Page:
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Devil's Dream (1993)

di Lee Smith

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261691,872 (3.79)6
Moses Bailey forbade his wife to play the fiddle, judging it to be the voice of the Devil.
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I fell in love with Lee Smith when I read [b:Fair and Tender Ladies|199635|Fair and Tender Ladies|Lee Smith||1437835], and I have been hoping that I would find another Lee Smith book that would come close to touching it. I have found it. It is [b:The Devil's Dream|177611|The Devil's Dream|Lee Smith||171572].

When Moses Bailey, a strictly religious man, marries Kate Malone, a girl who loves fiddling and singing, he tries to suppress her love of music and shut it out of her life. He is not successful, for the music rises in her like water bubbling from a stream. Their story is an unnecessary tragedy, but from their union comes several generations of Bailey/Malones, and the recurring importance of both religion and music winds through their lives and this saga.

This book felt at times like being home for me. My daddy was a country music fiddler, one of the best, self-taught. His brothers played instruments and so did his friends, and my young life was full of music and gatherings of friends and family to play and sing. So many of the songs mentioned here were familiar to me, forming a part of the soundtrack of my life. I can remember singing Patsy Cline and Skeeter Davis with the accompaniment of a full band when I was little more than ten years old. What I love of my memories is that everyone sang, whether they were old or young, perfect-pitched or not, and they sang for the joy. We watched the Grand Ole Opry and I went to hundreds of small venue shows where household names like George Jones, Jim Ed Brown, Bobby Bare and Porter Wagoner performed, shook hands and talked to fans on such a personal level. Country music sprang from the heartland and the artists in those days still belonged to the people they had come from.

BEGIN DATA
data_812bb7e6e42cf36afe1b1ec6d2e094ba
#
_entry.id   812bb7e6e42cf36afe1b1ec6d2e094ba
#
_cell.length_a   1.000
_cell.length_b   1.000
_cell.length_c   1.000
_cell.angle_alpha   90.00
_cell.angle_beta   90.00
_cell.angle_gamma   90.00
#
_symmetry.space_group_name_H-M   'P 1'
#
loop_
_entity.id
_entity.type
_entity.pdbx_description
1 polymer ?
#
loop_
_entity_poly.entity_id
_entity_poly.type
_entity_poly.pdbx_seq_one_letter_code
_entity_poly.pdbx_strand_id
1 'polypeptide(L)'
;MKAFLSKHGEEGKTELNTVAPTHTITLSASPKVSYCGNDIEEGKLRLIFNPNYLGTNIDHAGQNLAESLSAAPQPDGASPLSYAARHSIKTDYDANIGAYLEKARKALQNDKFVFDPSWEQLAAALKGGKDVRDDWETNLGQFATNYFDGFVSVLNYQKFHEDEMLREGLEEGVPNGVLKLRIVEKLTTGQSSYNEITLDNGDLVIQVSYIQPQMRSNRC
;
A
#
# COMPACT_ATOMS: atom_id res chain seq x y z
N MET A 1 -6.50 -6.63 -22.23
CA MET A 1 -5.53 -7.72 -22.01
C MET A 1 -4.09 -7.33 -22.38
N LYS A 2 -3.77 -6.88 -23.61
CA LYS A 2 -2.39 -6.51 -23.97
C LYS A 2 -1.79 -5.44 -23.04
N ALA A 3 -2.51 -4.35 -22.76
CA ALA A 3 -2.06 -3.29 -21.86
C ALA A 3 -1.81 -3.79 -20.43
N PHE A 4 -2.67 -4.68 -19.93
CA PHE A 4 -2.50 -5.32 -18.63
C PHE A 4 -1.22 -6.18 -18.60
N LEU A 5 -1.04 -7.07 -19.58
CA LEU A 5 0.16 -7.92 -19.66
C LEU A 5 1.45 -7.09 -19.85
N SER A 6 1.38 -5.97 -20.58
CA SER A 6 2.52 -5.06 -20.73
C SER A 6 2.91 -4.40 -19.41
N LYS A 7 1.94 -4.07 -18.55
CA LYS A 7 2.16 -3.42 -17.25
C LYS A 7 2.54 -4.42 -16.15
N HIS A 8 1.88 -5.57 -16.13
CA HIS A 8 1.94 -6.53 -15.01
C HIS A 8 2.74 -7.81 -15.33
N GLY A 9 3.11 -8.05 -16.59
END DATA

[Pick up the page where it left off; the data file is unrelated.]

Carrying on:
Perhaps his book is so realistic because it is loosely based on the lives of The Carter Family. One instinctively feels, while reading, that these people are based on life experiences. There is a simple earthiness, particularly in the early stories; a bit of humor, a lot of tragedy, as people struggle to shape their lives into the lives they want versus the ones they have been given. There is a fair amount of ugliness and moments of unbridled beauty, for, as we all know, there is no perfection, no happily ever after, there is only life, which brings us some of both, and sometimes it is we, ourselves, who decide the balance.

( )
  mattorsara | Aug 11, 2022 |
It all starts when Moses Bailey marries young, beautiful Kate Malone. The Baileys are known to be a strict, religious family and the Malones are known to be a fun-loving, party family. This dichotomy continues throughout Moses and Kate's family tree. Some of their descendants are fiddle-playing musicians and some are devout church-going folks who frown on their more-popular relatives. The book mainly follows the lives of five different family members. Each one has something to contribute to the church vs fiddle feud, whether it's "I used to be a good-time man, but God showed me the error of my ways late one night" or "My mama was a real religious woman and I just couldn't wait to get out from under her roof and off to Nashville."